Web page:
A critically injured soldier with roots in Southeast Alaska was awarded a Purple Heart by the U.S. Army, family members announced this week.
Gen. Richard Cody, vice chief of staff for the Army, presented 26-year-old Army Spec. Latseen Benson with the Purple Heart, a military medal bestowed on soldiers hurt or killed during combat, on Dec. 20 in a chapel ceremony at Walter Reed Military Hospital in Washington, D.C.
Benson, an Anchorage native with many Tlingit relatives in Southeast Alaska, is recovering at the military hospital from injuries he received on Nov. 13 from a roadside bomb in Tikrit, Iraq. The explosion took part of both his legs.
"He's doing very well," said his aunt, Sylvia Carlsson of Anchorage, on Tuesday.
"Eventually (Latseen) is going to come home because Alaska is his home," Carlsson said.
Benson is spending time visiting other injured soldiers at the military hospital. His wife, Jessica, and his mother and stepfather are with him, Carlsson said.
Benson has become adept in his wheelchair and now "it is hard for people to keep up with him," she said.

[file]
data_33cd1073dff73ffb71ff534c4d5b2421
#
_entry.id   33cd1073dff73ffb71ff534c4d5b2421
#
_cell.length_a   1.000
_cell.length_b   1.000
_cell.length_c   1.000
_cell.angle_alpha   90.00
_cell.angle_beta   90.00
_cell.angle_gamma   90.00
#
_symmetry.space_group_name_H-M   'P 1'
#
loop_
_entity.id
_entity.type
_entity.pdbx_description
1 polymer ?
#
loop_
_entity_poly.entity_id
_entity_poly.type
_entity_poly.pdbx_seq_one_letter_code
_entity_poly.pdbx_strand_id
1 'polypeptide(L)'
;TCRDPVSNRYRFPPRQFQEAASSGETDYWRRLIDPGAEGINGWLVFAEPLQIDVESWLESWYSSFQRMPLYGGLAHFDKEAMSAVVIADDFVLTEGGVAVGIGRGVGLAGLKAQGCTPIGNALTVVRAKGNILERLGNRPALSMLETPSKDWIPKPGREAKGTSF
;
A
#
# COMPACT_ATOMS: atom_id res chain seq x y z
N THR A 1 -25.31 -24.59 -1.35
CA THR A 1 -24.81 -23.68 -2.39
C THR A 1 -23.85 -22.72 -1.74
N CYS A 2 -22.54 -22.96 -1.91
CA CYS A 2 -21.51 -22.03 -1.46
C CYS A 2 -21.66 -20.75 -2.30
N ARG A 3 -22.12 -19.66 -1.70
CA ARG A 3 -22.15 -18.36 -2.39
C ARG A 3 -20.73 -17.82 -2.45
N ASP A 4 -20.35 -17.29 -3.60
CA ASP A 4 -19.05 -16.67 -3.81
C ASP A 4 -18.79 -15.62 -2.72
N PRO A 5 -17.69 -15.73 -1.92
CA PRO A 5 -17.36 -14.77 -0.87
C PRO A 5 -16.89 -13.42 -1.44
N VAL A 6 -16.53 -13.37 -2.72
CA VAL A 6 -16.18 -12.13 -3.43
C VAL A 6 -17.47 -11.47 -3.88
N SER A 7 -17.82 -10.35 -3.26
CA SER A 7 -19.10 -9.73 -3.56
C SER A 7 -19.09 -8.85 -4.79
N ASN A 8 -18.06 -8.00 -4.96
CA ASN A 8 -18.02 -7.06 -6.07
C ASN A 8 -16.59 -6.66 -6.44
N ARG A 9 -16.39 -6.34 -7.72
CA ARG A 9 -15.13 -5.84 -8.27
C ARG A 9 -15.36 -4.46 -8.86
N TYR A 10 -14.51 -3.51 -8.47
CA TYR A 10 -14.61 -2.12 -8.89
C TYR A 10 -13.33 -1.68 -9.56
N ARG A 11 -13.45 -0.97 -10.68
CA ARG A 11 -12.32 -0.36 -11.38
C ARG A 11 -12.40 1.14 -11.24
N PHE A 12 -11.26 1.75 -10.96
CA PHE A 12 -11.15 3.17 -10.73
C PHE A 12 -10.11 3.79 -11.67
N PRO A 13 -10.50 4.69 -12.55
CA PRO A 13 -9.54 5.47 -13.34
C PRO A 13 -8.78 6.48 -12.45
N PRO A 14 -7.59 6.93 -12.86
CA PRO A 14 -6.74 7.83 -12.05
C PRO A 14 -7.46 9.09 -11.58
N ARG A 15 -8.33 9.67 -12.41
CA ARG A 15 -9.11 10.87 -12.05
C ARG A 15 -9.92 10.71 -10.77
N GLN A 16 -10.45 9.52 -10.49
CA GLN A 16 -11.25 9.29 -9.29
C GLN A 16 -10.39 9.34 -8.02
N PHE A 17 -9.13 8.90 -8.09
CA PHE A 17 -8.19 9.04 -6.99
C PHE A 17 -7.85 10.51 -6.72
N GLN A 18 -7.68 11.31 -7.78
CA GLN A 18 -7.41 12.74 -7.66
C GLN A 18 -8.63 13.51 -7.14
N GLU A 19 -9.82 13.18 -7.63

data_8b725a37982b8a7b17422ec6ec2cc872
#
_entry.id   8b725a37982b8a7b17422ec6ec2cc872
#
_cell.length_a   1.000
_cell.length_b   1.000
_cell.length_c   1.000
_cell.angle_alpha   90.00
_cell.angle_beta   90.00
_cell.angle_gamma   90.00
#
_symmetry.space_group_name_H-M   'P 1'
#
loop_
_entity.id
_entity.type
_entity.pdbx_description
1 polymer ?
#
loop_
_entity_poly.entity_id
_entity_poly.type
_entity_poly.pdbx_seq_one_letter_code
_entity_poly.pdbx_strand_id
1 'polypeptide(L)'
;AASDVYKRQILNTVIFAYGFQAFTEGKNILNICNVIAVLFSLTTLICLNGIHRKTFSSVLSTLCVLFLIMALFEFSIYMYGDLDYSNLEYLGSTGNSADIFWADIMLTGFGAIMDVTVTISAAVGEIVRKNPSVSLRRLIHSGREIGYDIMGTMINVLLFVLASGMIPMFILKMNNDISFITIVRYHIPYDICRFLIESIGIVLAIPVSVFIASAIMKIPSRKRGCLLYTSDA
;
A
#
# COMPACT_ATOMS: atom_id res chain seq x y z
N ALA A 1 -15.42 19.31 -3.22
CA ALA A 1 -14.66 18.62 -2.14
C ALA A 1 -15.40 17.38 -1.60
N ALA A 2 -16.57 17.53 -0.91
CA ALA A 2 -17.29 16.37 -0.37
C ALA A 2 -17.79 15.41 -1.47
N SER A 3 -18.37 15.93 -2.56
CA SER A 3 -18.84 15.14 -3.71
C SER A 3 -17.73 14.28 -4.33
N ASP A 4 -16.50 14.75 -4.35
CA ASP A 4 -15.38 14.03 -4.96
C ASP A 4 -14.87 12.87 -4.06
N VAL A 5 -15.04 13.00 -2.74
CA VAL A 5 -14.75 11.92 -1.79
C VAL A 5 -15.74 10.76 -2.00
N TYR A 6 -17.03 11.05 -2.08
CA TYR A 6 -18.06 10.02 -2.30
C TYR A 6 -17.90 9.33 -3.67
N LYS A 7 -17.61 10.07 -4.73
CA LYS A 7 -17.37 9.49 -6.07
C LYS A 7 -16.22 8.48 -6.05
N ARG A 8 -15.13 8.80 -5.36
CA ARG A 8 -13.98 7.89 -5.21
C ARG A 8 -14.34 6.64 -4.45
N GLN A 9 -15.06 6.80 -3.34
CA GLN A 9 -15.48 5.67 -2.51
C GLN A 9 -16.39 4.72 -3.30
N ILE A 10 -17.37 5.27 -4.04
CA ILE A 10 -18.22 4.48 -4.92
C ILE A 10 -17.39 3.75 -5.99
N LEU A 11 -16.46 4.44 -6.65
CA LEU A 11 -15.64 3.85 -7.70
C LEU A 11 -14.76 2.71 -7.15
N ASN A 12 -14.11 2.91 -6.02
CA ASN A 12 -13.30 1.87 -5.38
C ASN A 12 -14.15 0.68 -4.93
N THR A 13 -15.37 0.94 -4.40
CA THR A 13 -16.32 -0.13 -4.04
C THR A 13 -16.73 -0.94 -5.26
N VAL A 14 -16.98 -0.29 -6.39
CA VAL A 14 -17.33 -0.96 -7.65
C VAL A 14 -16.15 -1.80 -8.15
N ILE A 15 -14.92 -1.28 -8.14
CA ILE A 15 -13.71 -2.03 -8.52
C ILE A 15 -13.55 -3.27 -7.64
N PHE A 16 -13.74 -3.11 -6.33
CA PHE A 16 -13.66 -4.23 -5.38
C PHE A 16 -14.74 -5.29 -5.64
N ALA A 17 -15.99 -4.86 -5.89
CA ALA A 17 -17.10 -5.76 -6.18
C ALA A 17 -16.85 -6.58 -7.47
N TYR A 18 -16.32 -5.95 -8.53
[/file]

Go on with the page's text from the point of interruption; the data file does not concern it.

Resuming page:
"We are blessed because he was able to return to us," said his mother, Diane Benson, in a prepared statement released Sunday. Benson, once a Green Party gubernatorial candidate, was born and raised in Ketchikan but now lives in Anchorage, where she raised her son.
According to family members, Latseen Benson's injuries, which occurred during his second tour in Iraq, will not allow him to return to his previous Army service.
Diane Benson, as well as some of his other supporters in Alaska, had expressed pain and outrage that Latseen Benson was required to return to Iraq after his first tour under the military's "stop-loss" policy. The policy forces soldiers to return to duty or extend their tours to deal with military personnel shortages.
"My son is a brave and dedicated soldier, and he served his country with honor," Diane Benson said.
Many Tlingits in Southeast Alaska have been raising funds to assist the Benson family. One fundraiser held at the Alaska Native Brotherhood Hall in Juneau netted about $4,000, according to Ashli Hobbs, an assistant with the Tlingit and Haida Central Council.
Elizabeth Bluemink at email@example.com.
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